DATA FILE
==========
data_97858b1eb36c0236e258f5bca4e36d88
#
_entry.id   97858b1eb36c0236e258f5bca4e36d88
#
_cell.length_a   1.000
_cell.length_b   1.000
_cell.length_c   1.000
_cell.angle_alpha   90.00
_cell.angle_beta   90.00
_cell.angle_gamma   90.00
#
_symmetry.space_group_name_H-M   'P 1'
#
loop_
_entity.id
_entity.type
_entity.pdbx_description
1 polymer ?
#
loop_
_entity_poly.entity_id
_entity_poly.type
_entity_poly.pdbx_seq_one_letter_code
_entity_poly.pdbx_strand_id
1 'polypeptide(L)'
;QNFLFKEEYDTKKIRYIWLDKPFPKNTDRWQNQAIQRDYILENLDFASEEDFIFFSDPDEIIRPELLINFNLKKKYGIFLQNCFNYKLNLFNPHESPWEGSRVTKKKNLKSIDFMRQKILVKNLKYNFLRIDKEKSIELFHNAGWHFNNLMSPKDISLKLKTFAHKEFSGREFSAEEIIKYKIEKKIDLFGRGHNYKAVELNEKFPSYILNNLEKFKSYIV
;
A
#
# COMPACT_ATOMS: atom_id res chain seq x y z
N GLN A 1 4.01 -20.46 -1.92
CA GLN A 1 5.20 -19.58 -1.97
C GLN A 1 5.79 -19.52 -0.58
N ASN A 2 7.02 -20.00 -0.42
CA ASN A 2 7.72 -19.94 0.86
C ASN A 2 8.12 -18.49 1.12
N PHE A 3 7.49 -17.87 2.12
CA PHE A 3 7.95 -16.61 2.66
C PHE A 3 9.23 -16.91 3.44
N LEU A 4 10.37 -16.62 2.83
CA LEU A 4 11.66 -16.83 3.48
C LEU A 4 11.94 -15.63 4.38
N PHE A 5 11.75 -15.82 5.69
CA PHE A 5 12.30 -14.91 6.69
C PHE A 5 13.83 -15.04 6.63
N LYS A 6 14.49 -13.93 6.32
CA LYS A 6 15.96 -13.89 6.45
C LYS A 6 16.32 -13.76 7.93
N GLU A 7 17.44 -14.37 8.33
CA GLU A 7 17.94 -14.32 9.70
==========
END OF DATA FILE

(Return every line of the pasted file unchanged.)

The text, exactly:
data_97858b1eb36c0236e258f5bca4e36d88
#
_entry.id   97858b1eb36c0236e258f5bca4e36d88
#
_cell.length_a   1.000
_cell.length_b   1.000
_cell.length_c   1.000
_cell.angle_alpha   90.00
_cell.angle_beta   90.00
_cell.angle_gamma   90.00
#
_symmetry.space_group_name_H-M   'P 1'
#
loop_
_entity.id
_entity.type
_entity.pdbx_description
1 polymer ?
#
loop_
_entity_poly.entity_id
_entity_poly.type
_entity_poly.pdbx_seq_one_letter_code
_entity_poly.pdbx_strand_id
1 'polypeptide(L)'
;QNFLFKEEYDTKKIRYIWLDKPFPKNTDRWQNQAIQRDYILENLDFASEEDFIFFSDPDEIIRPELLINFNLKKKYGIFLQNCFNYKLNLFNPHESPWEGSRVTKKKNLKSIDFMRQKILVKNLKYNFLRIDKEKSIELFHNAGWHFNNLMSPKDISLKLKTFAHKEFSGREFSAEEIIKYKIEKKIDLFGRGHNYKAVELNEKFPSYILNNLEKFKSYIV
;
A
#
# COMPACT_ATOMS: atom_id res chain seq x y z
N GLN A 1 4.01 -20.46 -1.92
CA GLN A 1 5.20 -19.58 -1.97
C GLN A 1 5.79 -19.52 -0.58
N ASN A 2 7.02 -20.00 -0.42
CA ASN A 2 7.72 -19.94 0.86
C ASN A 2 8.12 -18.49 1.12
N PHE A 3 7.49 -17.87 2.12
CA PHE A 3 7.95 -16.61 2.66
C PHE A 3 9.23 -16.91 3.44
N LEU A 4 10.37 -16.62 2.83
CA LEU A 4 11.66 -16.83 3.48
C LEU A 4 11.94 -15.63 4.38
N PHE A 5 11.75 -15.82 5.69
CA PHE A 5 12.30 -14.91 6.69
C PHE A 5 13.83 -15.04 6.63
N LYS A 6 14.49 -13.93 6.32
CA LYS A 6 15.96 -13.89 6.45
C LYS A 6 16.32 -13.76 7.93
N GLU A 7 17.44 -14.37 8.33
CA GLU A 7 17.94 -14.32 9.70